Welcome to the second Summer of Asimov, where we'll be examining the third of the so-called Big Three Golden Age Science-Fiction authors. We've already covered the technologist Arthur C. Clarke and the political futurist Robert A. Heinlein, so now we get to the philosophical fantasist, Isaac Asimov. Covering Asimov adequately over one summer proved to be a daunting task, especially with the pandemic, so I've had to split it into two. This year, we'll mostly be covering the Foundation series, in anticipation of the hopefully-as-good-as-it-looks television series coming out later in the year (which I will of course be reviewing). So sit back, relax, and enjoy some vintage, epic science-fiction from one of the grandmasters of the genre.
The artist for these style covers is Michael Whelan, a national treasure
[NOTE: This review contains a massive spoiler for the entire Foundation series.]
Though structured almost identically to Foundation and Empire in terms of it being two separate stories put together in one novel, Second Foundation does a much better job justifying the pairing. Both halves of Second Foundation are essentially about the same thing: locating the Second Foundation frequently hinted at throughout the first two books, and both are dealing with the fallout from The Mule's disruption of the Seldon Plan. Having disclaimed that, however, it makes sense for the purposes of this review to again look at the two stories individually.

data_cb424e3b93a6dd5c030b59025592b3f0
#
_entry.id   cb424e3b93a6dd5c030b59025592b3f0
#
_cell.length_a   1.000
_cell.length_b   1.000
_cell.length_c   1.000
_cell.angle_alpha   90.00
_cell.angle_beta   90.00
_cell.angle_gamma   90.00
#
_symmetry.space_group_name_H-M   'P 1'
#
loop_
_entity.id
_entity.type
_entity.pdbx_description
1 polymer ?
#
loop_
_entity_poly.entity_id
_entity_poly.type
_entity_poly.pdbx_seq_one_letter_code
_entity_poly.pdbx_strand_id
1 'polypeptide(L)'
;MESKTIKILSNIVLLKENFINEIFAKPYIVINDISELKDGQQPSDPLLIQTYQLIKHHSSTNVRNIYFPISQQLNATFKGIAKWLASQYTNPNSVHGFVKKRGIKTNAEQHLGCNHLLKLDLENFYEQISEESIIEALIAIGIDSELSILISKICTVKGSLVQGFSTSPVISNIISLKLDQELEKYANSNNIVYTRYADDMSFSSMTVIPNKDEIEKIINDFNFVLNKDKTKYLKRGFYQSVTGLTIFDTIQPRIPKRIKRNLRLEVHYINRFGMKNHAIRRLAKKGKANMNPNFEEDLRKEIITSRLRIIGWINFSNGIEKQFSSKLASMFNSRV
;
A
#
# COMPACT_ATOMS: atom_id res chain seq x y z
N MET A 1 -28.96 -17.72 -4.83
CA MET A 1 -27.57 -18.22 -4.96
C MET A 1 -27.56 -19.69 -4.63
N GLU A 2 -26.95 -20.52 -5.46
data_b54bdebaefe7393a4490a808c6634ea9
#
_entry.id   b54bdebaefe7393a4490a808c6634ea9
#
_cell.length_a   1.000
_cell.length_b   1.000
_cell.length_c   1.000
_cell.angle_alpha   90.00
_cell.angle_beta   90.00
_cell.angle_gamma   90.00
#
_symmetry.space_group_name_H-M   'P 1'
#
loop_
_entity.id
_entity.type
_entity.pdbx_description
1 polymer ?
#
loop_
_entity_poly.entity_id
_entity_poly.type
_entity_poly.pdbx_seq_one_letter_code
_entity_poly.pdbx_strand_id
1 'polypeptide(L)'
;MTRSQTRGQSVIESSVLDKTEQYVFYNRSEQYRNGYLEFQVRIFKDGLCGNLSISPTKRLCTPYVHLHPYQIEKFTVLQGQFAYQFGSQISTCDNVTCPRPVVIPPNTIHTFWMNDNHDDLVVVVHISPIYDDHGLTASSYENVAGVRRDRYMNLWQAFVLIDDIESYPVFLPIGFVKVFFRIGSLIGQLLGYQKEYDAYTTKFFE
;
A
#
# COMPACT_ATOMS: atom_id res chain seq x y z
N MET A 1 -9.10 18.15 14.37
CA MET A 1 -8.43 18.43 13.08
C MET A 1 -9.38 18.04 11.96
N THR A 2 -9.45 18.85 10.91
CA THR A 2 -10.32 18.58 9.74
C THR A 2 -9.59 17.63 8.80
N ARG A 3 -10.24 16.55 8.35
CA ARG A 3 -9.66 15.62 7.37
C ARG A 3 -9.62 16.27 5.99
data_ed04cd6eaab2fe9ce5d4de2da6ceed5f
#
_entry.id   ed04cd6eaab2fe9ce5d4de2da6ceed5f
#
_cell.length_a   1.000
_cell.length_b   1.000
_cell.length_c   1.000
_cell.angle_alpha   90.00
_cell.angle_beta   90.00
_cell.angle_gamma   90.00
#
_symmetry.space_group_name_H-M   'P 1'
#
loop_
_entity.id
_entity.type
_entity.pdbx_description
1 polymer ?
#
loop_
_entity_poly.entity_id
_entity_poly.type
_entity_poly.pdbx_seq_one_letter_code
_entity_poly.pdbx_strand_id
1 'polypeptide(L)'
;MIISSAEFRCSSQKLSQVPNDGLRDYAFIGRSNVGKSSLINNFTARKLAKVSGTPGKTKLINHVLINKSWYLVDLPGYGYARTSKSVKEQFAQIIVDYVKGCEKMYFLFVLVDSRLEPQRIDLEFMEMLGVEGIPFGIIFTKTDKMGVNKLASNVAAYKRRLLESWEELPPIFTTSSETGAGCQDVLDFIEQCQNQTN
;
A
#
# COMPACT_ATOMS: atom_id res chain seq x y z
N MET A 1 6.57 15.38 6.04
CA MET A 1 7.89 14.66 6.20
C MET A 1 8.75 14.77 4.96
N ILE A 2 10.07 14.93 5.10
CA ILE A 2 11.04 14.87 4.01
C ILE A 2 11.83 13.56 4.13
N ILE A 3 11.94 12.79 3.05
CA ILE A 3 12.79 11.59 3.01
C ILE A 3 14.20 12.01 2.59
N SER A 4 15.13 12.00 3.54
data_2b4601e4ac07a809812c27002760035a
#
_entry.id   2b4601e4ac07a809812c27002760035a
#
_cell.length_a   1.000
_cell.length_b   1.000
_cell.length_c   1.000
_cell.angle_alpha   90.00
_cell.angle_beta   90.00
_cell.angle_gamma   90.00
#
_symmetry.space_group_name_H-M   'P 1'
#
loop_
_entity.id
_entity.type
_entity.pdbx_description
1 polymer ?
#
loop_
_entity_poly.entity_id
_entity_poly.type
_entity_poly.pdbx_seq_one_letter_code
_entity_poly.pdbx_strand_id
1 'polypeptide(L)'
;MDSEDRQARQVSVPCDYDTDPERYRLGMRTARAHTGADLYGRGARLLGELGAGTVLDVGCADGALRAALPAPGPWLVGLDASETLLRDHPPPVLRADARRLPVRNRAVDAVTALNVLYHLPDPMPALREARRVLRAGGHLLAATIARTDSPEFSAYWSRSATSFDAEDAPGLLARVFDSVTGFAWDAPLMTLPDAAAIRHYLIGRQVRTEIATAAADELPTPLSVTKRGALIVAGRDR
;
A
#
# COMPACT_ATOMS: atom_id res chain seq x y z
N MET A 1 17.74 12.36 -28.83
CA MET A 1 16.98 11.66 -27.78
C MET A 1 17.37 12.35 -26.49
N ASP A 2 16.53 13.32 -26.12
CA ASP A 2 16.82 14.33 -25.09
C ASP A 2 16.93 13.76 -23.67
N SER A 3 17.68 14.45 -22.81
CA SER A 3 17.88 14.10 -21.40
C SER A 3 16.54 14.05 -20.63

The first part, "Search by the Mule," wraps up the lingering threat of The Mule. It's surprisingly short and doesn't have any truly memorable characters, not even the returning Channis, now "converted" by the Mule into a much less interesting person, but the story is entertaining enough on its own merits. It is driven almost entirely by the maddening question of where the Second Foundation is located, and for the first time, we are given brief glimpses of the Second Foundation from its own point of view.